The Alhambra is one of the best cities in Spain, and it remains a powerful symbol of the country’s multicultural past. Set against the backdrop of the Sierra Nevada peaks, the ancient palace and fortress complex was constructed by the Moors who invaded the Iberian Peninsula from the 8th century onwards. Between the opulent palaces and the manicured gardens of the Generalife, the Alhambra was certainly worthy of housing the emirs of the once powerful Nasrid Dynasty.
Today the 1,000-year old Alhambra is one of Spain’s most high-profile tourist attractions, drawing over 6,000 visitors each day. The presence of this UNESCO World Heritage Site has made Granada a popular day trip from nearby Andalusian cities like Málaga, Seville, or Córdoba. However, many dismiss Granada as the city that’s simply attached to the Alhambra without fully diving into what makes the town special.
The Alhambra is undoubtedly the worthy headline act of Granada, but here are a few other highlights that definitely shouldn’t be skipped over.
Situated on the opposite hill of the Alhambra is the district of Albayzín, the two of which make up the medieval part of Granada. The serene Islamic architecture of this residential neighborhood harmoniously blends with the traditional Andalusian architecture, while the religious, political, and poetic style of the Nasrid Dynasty has been injected with healthy doses of Spanish Renaissance and Baroque culture over the centuries. The medieval town planning and uneven landscape make for spontaneous viewpoints of Granada, making its cobblestone streets the perfect place to simply wander and get lost.
Albayzín is the origin of the city of Granada, and its original spirit can be felt throughout. The timeworn buildings and Arab-flavored street life makes for a gritty and scruffy ambiance that’s rougher around the edges, but it’s part of what makes Granada such a fascinating place where cultures once collided. The bohemian shops selling incense, leather bags, and multicolored lamps are more reminiscent of the streets of Morocco than the traditional image of Spain.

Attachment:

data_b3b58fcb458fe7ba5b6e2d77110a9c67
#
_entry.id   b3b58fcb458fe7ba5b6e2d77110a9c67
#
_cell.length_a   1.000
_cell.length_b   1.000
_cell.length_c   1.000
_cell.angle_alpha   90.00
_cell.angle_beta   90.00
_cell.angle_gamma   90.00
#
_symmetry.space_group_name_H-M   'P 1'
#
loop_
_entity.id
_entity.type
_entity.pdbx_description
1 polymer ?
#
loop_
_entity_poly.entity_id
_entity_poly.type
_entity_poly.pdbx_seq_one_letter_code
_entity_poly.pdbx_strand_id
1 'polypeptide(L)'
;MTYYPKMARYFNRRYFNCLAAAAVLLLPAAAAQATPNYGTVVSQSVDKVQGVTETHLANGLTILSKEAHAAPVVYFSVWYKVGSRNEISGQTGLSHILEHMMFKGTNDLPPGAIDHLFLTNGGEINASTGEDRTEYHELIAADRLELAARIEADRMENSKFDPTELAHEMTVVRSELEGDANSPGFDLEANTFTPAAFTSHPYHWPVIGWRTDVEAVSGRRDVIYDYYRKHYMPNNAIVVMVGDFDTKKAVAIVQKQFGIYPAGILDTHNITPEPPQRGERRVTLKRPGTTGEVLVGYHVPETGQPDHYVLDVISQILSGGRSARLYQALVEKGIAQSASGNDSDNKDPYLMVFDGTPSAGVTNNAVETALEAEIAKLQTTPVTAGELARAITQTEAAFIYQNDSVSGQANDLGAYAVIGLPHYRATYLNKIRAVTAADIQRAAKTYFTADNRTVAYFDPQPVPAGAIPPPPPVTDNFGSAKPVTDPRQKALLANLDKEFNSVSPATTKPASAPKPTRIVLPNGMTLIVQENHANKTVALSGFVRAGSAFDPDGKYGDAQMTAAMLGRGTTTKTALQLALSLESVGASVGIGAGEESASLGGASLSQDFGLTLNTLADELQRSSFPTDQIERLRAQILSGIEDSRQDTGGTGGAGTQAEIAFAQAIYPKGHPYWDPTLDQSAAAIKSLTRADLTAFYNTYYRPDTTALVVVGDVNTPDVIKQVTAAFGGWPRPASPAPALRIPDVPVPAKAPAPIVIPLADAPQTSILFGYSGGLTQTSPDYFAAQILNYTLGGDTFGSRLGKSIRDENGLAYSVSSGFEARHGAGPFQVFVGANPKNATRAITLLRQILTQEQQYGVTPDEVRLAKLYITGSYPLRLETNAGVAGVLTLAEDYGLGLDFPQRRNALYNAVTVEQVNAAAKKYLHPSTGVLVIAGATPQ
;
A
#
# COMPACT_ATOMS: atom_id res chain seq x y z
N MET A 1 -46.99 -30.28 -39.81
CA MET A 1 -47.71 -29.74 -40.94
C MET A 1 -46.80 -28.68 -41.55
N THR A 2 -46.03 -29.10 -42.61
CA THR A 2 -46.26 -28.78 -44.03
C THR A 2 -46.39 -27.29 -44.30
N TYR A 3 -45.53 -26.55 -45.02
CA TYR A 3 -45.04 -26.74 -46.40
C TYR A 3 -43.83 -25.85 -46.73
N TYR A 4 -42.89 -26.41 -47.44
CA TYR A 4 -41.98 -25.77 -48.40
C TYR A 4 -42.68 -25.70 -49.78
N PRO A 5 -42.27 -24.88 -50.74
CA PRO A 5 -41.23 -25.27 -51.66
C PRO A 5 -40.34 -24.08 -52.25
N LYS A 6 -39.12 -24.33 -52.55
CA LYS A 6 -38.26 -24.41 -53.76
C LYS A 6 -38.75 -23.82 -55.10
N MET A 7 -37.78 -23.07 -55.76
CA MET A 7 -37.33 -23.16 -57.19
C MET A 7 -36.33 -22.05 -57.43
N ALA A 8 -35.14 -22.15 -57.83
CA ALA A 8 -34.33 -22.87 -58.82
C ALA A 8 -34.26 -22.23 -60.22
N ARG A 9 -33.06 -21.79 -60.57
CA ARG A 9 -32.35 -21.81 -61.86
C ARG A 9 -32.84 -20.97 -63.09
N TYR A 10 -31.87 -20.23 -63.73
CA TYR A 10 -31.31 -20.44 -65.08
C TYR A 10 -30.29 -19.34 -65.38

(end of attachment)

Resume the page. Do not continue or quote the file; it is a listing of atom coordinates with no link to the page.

Who says there’s no such thing as a free lunch? Granada is one of the last towns to offer a free tapas plate with every round of drinks, a once widespread practice throughout Spain. After ordering your alcoholic beverage of choice, the waiter typically chooses a portioned local dish, although in some bars you can select from a list.
Tapas crawls with friends is one of the most ingrained local traditions in Granada. Go for a stroll through the city, soak up its history, and indulge in the endless old-school tapas restaurants and bars. Plaza Nueva and the surrounding streets such as Calle Elvira and Calle Colcha are a great starting point that houses the town’s most popular spots. Slowly make your way to the area around the cathedral to Plaza de la Romanilla and Plaza de la Pescadería as the night goes on. If you’re a sucker for good food and drink, Granada’s tapas scene is one of the very best things to do in Spain.
While five centuries have passed since the surrender of Boabdil the Moor, the last Nasrid ruler of the Emirate of Granada, the refined local customs continue to live on in its famous teterías that fill the city. These teahouses are dark, intimate and atmospheric, embellished with puffy cushions, shadowy lanterns, and opulent decor. During the day, you can find aromatic beverages, Moorish pastries, pancakes and other light refreshments, whereas when the sun goes down, the clientele will be puffing shisha until the early hours of the morning.
The Realejo Quarter was the former Jewish neighborhood of Muslim Granada. Today, it’s a highly-populated residential area that is defined by its whitewashed Andalusian architecture and cármenes, large mansions with walled gardens. It’s a pleasant place to stroll and admire as you walk through a thousand years of complex history and cultural fusion, and today it is home to some of the best old-school bars and restaurants in Granada. The thriving street art scene of Granada is best felt in this district, lending Realjo a creative and edgy ambiance.
Granada preserves some of the oldest bathhouses in all of the Iberian Peninsula, including the Turkish hammams, or steam baths made up of different rooms at varying temperatures. While personal hygiene and cleanliness have always been an important aspect of local society, these structures have also played a vital social role since the Roman times, as people would often meet at bathhouses to socialize. The structures themselves have Alhambra-like opulence with their intricately pillared underground pools. Most bathhouses offer massages to complete an authentic experience of deep relaxation, cleansing, and serenity.